Homemade Lytro Modifications and Accessories: DIY Ring Light, DIY Filter Adapter and a LightField Microscope

Homemade Lytro Modifications and Accessories: DIY Ring Light, DIY Filter Adapter and a LightField Microscope (photo: Peter Lee) Lytro’s LightField Camera is the first consumer product of an entirely new category of camera, so it’s no wonder that technology enthusiasts are attracted by its new features. It is that same tech-excited target audience that likes to play around with things to see what they can use them for.
In this article, we’ll show you some interesting DIY inventions and modifications for the Lytro camera, that we’ve recently come across:

First up is Twitter user @jgeorge, who has created his own Lytro LED ring light, using a 4 $ LED flashlight and some breadboard:

DIY: Homemade Lytro Ring Light by jgeorge DIY: Homemade Lytro Ring Light by jgeorge in use DIY: Homemade Lytro Ring Light by jgeorge in use


Homebrew from a $4 LED Flashlight and some breadboard. Working on a case for it.
Still playing with number/brightness of LEDs – there are hotspots but they add relief detail, so I’m torn on what to do.

(See also: Tutorial: How to make your own Lytro DIY Ring Light and Lytro Camera Accessories: LED Artificial Lighting for your LightField Camera)

His super macro test images show objects only a few millimeters from the lens:

(more here)

LightField-Forum user pleecan has gotten a bit more into it, creating several homemade solutions for his private and professional use of the Lytro LightField Camera:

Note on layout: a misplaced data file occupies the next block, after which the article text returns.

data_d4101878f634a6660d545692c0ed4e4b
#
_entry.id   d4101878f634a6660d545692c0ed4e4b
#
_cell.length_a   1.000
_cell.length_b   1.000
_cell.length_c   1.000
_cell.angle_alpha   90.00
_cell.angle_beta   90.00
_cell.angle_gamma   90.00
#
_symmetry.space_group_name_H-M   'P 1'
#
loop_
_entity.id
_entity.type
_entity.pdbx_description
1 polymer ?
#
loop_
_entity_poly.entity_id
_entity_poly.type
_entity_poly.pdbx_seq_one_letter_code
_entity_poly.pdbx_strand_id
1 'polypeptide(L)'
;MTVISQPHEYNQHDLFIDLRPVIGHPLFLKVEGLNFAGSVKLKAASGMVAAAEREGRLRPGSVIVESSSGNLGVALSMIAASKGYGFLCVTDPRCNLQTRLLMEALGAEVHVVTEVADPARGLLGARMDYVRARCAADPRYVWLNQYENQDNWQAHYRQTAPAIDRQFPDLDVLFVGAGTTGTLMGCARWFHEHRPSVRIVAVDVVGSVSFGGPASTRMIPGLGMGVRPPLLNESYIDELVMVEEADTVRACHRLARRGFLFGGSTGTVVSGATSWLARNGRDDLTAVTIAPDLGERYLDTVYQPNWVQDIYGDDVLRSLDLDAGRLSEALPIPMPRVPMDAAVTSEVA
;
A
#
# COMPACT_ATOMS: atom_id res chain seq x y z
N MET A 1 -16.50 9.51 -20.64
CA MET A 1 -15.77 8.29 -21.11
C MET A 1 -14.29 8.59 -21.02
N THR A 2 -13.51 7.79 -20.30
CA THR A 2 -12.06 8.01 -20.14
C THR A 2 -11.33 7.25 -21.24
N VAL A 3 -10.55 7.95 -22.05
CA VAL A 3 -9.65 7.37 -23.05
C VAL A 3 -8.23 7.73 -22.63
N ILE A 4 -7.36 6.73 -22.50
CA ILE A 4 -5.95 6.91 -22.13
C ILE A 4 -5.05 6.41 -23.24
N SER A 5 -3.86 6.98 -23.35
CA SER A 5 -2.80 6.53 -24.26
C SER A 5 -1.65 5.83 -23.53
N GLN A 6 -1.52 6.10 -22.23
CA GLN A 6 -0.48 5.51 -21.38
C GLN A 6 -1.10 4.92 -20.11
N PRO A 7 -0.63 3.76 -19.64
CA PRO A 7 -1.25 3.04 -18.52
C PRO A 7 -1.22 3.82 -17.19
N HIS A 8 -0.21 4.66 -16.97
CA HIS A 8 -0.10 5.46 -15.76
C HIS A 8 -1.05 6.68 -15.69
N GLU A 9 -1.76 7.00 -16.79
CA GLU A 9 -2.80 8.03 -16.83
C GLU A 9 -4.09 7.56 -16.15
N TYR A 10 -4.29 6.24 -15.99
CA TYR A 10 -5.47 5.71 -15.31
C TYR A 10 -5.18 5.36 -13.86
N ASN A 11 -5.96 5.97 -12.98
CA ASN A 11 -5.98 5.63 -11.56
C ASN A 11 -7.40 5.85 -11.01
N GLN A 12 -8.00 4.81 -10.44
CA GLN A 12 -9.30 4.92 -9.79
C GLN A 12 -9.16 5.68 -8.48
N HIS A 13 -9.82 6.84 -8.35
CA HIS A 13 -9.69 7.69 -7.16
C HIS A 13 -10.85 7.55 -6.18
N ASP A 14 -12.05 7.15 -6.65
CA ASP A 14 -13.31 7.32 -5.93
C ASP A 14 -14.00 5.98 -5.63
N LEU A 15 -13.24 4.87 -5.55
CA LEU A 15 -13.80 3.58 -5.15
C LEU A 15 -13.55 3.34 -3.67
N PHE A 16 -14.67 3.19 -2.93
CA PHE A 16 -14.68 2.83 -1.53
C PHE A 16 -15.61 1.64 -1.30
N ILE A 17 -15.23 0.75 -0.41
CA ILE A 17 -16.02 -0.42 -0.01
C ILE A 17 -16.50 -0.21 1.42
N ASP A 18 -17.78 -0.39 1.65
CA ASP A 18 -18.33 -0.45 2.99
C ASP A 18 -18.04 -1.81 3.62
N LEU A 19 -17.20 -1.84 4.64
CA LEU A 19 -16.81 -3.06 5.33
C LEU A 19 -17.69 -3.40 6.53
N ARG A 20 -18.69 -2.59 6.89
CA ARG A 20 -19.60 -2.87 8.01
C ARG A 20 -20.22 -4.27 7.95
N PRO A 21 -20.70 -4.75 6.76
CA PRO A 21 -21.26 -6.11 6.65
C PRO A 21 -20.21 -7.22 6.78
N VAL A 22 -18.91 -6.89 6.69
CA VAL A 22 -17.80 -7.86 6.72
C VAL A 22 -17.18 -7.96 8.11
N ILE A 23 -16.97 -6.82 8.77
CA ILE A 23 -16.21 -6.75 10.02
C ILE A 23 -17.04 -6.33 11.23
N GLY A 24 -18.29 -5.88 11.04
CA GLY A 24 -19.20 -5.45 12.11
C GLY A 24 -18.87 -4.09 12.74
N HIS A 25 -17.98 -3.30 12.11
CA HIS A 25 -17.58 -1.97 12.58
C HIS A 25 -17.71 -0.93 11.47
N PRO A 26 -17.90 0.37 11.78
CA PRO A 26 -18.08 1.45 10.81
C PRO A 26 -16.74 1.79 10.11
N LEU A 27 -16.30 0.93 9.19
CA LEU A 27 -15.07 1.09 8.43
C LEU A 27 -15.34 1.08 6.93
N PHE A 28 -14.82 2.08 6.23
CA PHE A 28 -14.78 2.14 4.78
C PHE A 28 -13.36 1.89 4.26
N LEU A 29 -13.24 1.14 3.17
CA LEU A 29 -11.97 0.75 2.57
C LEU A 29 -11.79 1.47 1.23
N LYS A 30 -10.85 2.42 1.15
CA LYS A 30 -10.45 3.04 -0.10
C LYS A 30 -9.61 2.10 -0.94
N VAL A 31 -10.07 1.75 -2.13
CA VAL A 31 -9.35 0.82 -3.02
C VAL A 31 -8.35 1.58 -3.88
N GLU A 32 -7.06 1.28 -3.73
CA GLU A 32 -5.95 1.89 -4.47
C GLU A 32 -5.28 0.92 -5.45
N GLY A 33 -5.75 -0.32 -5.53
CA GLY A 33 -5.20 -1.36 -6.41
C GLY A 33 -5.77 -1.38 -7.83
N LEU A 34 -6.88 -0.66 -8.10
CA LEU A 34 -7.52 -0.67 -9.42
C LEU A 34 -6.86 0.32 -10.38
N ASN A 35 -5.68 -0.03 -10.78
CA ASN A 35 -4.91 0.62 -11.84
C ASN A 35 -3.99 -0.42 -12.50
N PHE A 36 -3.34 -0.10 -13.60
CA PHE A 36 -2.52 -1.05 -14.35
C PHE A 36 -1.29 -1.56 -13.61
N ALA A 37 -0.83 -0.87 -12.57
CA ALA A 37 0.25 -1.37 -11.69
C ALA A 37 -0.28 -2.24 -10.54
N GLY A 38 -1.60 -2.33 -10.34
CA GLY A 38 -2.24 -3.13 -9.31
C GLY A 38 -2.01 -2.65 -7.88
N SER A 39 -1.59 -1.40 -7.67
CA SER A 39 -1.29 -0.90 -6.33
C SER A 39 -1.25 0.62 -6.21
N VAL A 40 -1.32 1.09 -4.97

He’s created a DIY Lytro filter adapter using a simple 37mm female thread ring (inexpensive, available e.g. on eBay) and some superglue:

Pleecan's homemade Lytro filter adapter Lytro camera with a Tiffen 0.65x Wide Angle lens (37 mm) (photo: Peter Lee)
Homemade Lytro 37 mm filter adapter (photo: Peter Lee) Lytro camera with a Tiffen 1.5x Telephoto Converter lens (37 mm) (photo: Peter Lee)

Even more exciting are his prototypes of LightField enabled microscopes, for use with reflected light illumination (i.e. a dissecting microscope), transmission illumination and dark field microscopy.

Peter was kind enough to provide us with some more information:

Rev2 consists of a Lytro camera that is coupled to bellows via threaded rings. At the end of the bellows has RMS thread to accepts microscope objectives. The stage is made up of lab jack for coarse focus, a z-axis translation device with a micrometer capable of micro-movements in the vertical z axis for fine focus. Whole assembly is supported by a copy stand.

Prototype Rev2 LightField Microscope with Lytro Image Engine with 40X Microscope Objective (photo: Peter Lee) Prototype Rev2 (2nd Gen.) LightField Microscope with Lytro Image Engine with 40X Microscope Objective (photo: Peter Lee) Prototype Rev4: Lytro/Zeiss LightField Microscope with transmission illumination, design inspired by the Harvard Plenoptic Microscope (photo: Peter Lee)
Prototype Rev4: Lytro/Zeiss LightField Microscope with transmission illumination, design inspired by the Harvard Plenoptic Microscope (photo: Peter Lee) Prototype Rev4: Lytro/Zeiss LightField Microscope with transmission illumination, design inspired by the Harvard Plenoptic Microscope (photo: Peter Lee)Prototype Rev5: Zeiss-Lytro Converted LightField Microscope (photo: Peter Lee) Lytro Camera Interfaced into Beck Metallurgical Microscope (photo: Peter Lee)

His LightField sample pictures are fascinating, but he is still fighting with LightField artifacts, which we believe come from image vignetting: For example, try Perspective Shift (click&drag) in one of the latter pictures.

Have you created something special for your Lytro camera? Please share it with us!

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